The shift from traditional media ad spending to digital continues unabated. That’s according to a Duke University Fuqua School of Business survey of US marketers commissioned by the American Marketing Association (AMA) and conducted in February 2013.
As recently as August 2011, marketers expected traditional ad spending to increase incrementally over the following year. But by February 2012 they began to project that traditional ad budgets would shrink, and in February 2013 the expected size of that decline over the next 12 months reached 2.7%.
Meanwhile, digital marketing investment will expand at the expense of traditional spend. The increase in digital ad spending was projected to be most dramatic in the business-to-consumer (B2C) product category, which was expected to se a 14.6% bump over the 12 months following February 2013. B2C and business-to-business (B2B) services were forecast to see similar increases in digital ad spending.
B2C services were estimated to experience the greatest drop in traditional media ad spending, falling 5.4% over the next year.
The data showed a general decline in the proportion of company revenues going to marketing spending. The B2C products category was expected to command the greatest amount of marketing spending (9.4%) as a share of company revenues in February 2013, followed by B2C services (9.2%), B2B products (8.8%) and then B2B services (7.7%). Marketer attention seems to have shifted away from B2C services, for which spending as a percentage of revenues dropped almost 7 percentage points since August 2012.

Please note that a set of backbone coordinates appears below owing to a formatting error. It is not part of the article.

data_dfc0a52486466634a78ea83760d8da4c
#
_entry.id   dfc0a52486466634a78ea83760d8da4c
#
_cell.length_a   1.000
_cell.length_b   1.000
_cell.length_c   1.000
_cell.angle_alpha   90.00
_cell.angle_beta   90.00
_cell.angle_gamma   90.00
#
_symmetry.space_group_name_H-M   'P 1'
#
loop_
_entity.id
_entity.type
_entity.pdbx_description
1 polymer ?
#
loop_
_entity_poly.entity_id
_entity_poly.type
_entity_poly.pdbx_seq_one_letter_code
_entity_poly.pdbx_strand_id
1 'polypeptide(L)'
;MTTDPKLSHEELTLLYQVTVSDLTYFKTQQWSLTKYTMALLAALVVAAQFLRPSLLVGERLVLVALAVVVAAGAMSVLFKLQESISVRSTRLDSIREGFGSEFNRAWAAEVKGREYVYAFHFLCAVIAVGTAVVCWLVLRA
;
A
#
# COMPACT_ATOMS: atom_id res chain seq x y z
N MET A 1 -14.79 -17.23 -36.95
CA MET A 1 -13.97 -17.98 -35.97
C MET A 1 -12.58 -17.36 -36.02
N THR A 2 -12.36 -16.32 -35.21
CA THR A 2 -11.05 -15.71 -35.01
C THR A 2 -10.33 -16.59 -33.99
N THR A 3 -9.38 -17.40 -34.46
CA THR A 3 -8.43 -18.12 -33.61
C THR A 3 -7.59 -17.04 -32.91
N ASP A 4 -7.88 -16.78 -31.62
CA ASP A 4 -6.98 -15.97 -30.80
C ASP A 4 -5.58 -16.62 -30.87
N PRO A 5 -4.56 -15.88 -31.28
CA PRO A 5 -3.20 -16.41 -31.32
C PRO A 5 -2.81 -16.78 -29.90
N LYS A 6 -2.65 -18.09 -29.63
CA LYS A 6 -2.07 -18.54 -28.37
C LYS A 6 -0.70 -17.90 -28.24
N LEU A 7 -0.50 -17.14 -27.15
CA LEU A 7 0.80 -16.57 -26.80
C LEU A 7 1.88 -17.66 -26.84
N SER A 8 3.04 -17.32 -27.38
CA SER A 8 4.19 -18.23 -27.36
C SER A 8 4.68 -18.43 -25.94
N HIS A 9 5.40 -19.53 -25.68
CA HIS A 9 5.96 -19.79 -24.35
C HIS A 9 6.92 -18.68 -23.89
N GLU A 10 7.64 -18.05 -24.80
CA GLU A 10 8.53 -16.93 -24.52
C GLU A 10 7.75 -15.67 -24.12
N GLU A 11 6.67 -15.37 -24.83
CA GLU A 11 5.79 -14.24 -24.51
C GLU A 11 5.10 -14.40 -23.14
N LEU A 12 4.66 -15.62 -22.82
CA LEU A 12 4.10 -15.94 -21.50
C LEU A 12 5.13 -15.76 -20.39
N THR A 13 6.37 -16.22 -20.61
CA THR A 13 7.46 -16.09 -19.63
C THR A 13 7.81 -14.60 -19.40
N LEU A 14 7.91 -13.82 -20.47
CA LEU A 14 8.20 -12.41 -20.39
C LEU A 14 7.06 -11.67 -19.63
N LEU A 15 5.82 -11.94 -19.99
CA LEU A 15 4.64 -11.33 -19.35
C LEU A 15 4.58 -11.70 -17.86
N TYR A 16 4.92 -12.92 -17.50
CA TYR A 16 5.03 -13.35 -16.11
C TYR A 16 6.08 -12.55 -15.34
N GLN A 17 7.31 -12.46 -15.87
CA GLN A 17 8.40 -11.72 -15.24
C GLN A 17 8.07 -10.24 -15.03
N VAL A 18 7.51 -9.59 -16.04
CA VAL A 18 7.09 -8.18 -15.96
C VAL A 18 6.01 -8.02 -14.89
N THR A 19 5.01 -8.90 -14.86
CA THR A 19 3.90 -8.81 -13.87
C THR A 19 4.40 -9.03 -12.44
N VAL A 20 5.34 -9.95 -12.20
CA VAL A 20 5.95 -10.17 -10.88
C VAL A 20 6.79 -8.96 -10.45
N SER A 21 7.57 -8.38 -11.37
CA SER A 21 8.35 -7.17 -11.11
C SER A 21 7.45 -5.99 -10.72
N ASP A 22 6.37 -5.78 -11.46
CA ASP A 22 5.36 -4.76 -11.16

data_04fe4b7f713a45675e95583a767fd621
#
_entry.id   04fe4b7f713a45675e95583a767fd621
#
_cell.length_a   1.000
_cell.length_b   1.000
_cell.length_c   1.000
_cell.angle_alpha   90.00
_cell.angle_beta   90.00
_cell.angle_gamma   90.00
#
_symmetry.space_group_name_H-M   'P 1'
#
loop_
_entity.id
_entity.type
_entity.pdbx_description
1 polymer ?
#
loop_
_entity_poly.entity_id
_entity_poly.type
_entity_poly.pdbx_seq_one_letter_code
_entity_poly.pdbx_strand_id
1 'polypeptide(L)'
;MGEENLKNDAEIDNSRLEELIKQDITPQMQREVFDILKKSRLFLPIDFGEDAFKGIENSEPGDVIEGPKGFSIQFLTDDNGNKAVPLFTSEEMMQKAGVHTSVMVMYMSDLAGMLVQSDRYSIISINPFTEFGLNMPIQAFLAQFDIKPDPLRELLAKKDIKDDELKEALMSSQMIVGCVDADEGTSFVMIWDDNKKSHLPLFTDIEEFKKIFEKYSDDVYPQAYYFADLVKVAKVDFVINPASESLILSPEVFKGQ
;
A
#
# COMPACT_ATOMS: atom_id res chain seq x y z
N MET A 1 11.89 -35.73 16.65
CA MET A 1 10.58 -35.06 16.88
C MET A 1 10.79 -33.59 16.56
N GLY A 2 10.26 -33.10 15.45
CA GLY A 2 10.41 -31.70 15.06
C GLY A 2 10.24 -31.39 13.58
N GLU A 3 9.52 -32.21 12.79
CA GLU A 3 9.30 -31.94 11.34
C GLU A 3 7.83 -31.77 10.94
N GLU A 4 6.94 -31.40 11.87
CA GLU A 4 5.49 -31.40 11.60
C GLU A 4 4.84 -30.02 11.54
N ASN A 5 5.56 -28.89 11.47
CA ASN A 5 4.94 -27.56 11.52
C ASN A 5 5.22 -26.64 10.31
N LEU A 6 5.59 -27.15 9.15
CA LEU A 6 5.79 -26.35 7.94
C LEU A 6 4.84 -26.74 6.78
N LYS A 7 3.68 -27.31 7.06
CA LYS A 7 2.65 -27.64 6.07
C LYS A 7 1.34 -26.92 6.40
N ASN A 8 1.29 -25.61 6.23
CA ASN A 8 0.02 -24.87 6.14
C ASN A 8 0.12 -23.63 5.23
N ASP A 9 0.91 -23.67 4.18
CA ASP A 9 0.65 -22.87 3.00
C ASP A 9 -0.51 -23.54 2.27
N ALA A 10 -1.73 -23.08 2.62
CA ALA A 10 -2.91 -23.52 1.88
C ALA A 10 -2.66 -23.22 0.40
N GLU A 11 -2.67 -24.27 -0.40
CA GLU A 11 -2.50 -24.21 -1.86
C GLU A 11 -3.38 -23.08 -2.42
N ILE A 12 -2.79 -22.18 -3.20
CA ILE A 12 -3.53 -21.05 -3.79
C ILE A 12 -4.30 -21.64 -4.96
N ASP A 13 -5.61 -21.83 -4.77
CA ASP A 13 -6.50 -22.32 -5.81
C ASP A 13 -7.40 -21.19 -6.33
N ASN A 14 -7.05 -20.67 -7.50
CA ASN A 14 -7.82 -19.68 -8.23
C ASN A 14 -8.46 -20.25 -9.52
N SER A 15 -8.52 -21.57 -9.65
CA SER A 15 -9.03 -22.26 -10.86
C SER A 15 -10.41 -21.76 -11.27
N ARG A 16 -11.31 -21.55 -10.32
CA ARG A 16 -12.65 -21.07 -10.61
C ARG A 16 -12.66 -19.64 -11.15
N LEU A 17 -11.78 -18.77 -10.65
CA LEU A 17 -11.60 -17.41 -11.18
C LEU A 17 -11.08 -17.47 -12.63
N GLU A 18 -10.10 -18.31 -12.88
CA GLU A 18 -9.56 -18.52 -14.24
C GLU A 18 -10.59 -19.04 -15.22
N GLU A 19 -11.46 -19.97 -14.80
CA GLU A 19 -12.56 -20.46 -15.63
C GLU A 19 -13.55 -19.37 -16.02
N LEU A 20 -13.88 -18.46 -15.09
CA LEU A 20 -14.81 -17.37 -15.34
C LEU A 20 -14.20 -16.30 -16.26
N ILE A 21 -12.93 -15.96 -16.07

eMarketer foresees continued growth in digital ad spending in the US, with budgets totaling $42.5 billion in 2013 and increasing to $60.4 billion in 2017. While growth in digital ad spending will decline over that period, digital will continue to account for an ever-larger portion of total media ad spending, according to eMarketer projections.
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Check out today’s other articles, “How Does Wi-Fi Affect Mobile Shoppers?” and “Consumers in Germany Resist Brand Social Content, but Are Persuadable.”
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